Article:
9 Jan 2008

Oregano

oregano seco y fresco

As I comment I am starting a series about herbs. I begin with oregano.

The most widely-used herbs worldwide, so it's hard to imagine anyone not having tried it. However, oregano was virtually unused in America until returning World War II soldiers heightened the popularity of pizza. Yet oregano to one person may be something completely different to another, as it is easily confused with its close relative, marjoram.

Common oregano is botanically known as Origanum vulgare, Greek for "joy of the mountains," and it can be found growing wild on mountainsides of Greece and other Mediterranean countries where it is an herb of choice.

The oregano plant is a perennial which grows up to two feet tall and with tiny leaves which lend a pungent aroma and strong flavor to a variety of savory foods. When in bloom, the plant sports pink or pale purple flowers, which are also edible. Oregano is one of the few herbs at are stronger flavor when dried than when fresh. The leaves can be dried on the stem and crumbled into jars, or frozen in individual bags, then used as fresh. If you choose buy an oregano plant that is put in full sun, fairly dry soil and harvested frequently will supply all that you need. It grow quickly

Commercially, oregano's biggest market is in perfumes and therapeutic industry. Is also good digestive if drink as an infusion. And is antibacterial, anti-inflammatory, antioxidant and anti viral

Here in Argentine one of the most popular entries or accompanied for the barbecue is
Provoleta al oreganato.
Or made a simple elegant appetizer, carefully grill thick slices of provolone cheese that has been sprinkled with oregano. When the cheese is warmed and starts to melt spread on crusty fresh bread with a butter knife.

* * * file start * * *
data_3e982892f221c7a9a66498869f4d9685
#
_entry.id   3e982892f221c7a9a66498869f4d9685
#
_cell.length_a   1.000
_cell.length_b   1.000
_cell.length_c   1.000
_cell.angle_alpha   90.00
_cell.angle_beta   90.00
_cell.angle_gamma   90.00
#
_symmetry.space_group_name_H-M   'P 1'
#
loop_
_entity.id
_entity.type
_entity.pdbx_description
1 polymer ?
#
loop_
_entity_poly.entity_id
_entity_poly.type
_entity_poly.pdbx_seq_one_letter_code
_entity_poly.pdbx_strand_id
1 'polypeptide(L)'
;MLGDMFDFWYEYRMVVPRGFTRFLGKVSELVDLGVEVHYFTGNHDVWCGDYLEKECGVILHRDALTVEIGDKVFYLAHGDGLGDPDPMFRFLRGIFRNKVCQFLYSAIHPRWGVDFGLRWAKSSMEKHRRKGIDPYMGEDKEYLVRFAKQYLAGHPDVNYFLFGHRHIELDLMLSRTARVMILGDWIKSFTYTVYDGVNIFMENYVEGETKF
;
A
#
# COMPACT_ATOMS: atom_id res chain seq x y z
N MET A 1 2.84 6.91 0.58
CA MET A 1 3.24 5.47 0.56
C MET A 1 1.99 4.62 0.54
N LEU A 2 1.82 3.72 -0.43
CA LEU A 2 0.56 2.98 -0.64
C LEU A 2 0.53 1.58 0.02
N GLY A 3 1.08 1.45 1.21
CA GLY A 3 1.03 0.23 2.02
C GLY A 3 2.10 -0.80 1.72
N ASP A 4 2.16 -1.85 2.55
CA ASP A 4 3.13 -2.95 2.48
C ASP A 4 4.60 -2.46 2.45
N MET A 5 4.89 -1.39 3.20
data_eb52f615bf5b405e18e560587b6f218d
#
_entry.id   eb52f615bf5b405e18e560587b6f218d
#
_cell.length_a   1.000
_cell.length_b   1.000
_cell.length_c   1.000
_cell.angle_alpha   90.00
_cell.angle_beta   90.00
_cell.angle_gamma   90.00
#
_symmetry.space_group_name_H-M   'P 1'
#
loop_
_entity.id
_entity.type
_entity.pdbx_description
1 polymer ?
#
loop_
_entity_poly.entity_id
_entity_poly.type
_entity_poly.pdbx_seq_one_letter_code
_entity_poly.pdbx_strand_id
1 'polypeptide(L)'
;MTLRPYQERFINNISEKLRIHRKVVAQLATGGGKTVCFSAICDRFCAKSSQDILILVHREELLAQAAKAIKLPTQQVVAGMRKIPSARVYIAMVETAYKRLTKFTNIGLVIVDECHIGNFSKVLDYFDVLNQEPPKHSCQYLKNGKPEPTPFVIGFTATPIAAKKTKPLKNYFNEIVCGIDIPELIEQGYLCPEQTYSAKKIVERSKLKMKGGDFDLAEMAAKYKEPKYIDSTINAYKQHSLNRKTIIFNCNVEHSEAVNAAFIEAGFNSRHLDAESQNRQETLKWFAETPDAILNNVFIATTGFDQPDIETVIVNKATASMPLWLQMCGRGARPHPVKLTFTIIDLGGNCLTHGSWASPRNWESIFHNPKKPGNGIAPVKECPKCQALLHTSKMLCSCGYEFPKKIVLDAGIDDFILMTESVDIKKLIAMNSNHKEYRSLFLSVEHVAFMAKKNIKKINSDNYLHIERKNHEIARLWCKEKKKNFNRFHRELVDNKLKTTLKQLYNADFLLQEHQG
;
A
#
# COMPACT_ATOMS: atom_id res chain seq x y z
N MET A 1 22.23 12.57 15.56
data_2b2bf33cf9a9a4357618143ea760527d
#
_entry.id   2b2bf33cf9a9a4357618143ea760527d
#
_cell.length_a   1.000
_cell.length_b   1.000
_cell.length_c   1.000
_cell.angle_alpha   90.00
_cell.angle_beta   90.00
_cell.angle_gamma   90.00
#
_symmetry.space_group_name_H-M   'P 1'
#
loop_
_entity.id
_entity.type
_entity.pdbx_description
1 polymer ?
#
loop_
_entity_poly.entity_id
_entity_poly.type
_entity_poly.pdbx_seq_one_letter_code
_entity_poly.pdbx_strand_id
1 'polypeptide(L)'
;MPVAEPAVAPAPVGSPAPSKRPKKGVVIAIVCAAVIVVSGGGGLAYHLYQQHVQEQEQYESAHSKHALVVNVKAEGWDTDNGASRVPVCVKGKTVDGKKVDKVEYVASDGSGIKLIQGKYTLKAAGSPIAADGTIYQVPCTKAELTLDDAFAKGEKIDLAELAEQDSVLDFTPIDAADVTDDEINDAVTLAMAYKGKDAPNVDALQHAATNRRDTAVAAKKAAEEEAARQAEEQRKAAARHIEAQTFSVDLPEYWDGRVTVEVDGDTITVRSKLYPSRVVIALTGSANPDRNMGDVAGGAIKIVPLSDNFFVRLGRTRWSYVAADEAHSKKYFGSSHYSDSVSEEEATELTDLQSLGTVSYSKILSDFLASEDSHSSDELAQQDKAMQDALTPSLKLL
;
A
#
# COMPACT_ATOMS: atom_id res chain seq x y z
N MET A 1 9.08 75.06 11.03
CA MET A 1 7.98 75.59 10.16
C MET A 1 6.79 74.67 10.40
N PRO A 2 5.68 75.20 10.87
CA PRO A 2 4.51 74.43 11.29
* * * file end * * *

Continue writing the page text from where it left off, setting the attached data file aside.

Simple but really delicious, if you like cheese you must try

Slices of provolone cheese

Chopped oregano

Olive oil

Lemon and pepper

Cut the provolone in medium slices, paint with olive oil and squeeze a quarter of lemon

and drop the juice over the cheese, sprinkle with dry and fresh oregano

Put in a same size iron fry pan, if you don’t have use a small ramequin pan

Put over the grill barbecue and when starts to melt and became gold serve immediately, and sprinkle with fresh oregano

11 comments:

JennDZ - The Leftover Queen said...

That sounds great, Sylvia! I love oregano. It is definately my favorite of the herbs, I love that it is called Joy Of The Mountain. So wonderful. It is funny, but I really don't lke marjoram AT ALL. It has been years since I have even tried it. But I love oregano. Weird, huh?

That cheese looks so GOOD.

Peter M said...

Sylvia, As a Greek - I don't think there's a day that passes without the use of oregano.

I bow to the King of Herbs, Oregano!

Sylvia said...
This comment has been removed by the author.
Sylvia said...

Yeah Jen, pretty poetic and is not so weird at all.. I don´t like marjoram and love oregano. And the provoleta is something that you must try

Peter I agree,I am not Greek but I use a lot.

Kevin said...

Cheese fried in oil with lemon and oregano on toast sounds really tasty. Great photo!

Cynthia said...

Sylvia, I love the new look!

We get a lot of fresh oregano here but we call it another name: marjoram. Looking forward to more in the series.

Maryann said...

Hi Sylvia! I like to plant oregano on my garden paths. When you brush against it as you walk by it smells so good :)

Sylvia said...

Thank you Kevin , and it is so tasty

Cynthia, marjoram and oregano are not the same herb, they are relatives.

That´s right Maryann...mainly in warm evenings

Anonymous said...

I like origano a lot... The new look of your blog is really nice!
Ciao.

myfrenchkitchen said...

Me too, I love oragno...have a profusion of it in the garden. and I love this simple, flavourful idea of cheese and oregano!
Ronell

myfrenchkitchen said...

I forgot to say...love your new look!
Ronell